When legislation that would force consumers to buy more of a thing is opposed even by the companies who sell that thing, that’s a pretty good sign it’s a pretty bad idea. H.B. 2104, under consideration by the Kansas House Insurance Committee, would double the minimum liability limits for auto insurance sold in the state from $25,000 per-person and $50,000 per-accident to $50,000 and $100,000 respectively.
Kansas’ required current minimum coverages are typical of those found in other states nationwide and are identical to the minimums in neighboring Nebraska, Missouri, Oklahoma and Colorado. The overwhelming majority of accident claims are covered by those limits and more than three-quarters of Kansas consumers voluntarily buy more coverage. Raising the minimums would premium rates to rise, which in turn likely would lead more of the poorest citizens to become uninsured drivers. That’s one reason insurance companies, who otherwise would benefit from selling more coverage, have opposed the legislation.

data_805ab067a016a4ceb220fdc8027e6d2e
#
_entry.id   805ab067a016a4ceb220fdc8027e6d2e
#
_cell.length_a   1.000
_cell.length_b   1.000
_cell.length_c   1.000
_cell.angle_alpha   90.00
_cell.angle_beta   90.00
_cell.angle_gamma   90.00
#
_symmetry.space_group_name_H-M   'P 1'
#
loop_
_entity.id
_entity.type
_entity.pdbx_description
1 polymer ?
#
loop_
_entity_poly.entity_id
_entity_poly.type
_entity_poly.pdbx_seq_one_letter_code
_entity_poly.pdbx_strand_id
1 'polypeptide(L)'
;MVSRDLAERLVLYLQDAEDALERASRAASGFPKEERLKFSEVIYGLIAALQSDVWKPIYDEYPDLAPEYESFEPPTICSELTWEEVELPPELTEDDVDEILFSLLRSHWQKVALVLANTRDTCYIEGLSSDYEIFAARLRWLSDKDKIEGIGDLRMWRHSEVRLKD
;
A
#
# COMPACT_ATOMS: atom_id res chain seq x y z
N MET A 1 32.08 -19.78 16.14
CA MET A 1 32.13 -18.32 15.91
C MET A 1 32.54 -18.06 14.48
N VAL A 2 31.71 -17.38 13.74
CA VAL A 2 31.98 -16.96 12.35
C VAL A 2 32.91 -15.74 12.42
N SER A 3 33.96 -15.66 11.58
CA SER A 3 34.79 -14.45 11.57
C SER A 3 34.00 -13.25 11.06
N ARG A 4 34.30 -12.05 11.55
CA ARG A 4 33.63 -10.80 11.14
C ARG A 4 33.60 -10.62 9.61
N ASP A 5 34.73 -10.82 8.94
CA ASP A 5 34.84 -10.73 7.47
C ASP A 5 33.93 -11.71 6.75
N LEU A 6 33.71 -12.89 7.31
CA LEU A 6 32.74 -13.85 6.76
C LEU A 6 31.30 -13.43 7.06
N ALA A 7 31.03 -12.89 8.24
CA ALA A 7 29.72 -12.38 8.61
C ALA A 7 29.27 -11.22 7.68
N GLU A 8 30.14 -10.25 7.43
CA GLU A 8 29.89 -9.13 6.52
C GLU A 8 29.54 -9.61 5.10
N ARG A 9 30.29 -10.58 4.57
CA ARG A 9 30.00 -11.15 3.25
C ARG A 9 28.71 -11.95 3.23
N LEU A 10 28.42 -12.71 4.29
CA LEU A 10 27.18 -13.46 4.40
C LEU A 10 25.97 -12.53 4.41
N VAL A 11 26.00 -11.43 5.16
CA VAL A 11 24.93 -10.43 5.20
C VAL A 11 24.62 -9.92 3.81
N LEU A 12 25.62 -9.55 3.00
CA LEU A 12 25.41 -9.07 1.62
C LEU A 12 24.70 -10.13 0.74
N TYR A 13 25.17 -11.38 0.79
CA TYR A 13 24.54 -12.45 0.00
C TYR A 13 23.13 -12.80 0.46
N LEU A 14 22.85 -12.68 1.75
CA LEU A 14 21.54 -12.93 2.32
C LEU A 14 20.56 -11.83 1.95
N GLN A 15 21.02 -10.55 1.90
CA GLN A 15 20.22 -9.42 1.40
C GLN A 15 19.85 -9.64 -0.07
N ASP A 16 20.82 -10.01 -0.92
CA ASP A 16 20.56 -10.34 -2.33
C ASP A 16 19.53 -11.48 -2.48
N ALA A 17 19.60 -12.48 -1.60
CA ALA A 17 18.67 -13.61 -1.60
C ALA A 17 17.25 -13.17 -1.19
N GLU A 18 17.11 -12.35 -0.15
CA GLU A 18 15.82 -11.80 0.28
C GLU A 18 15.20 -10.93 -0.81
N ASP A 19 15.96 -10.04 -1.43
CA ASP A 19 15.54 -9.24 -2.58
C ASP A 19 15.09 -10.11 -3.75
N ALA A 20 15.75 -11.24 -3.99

There is no crisis of large claims that would justify such a large increase in the mandatory coverage. The House of Delegates should reject this proposal.
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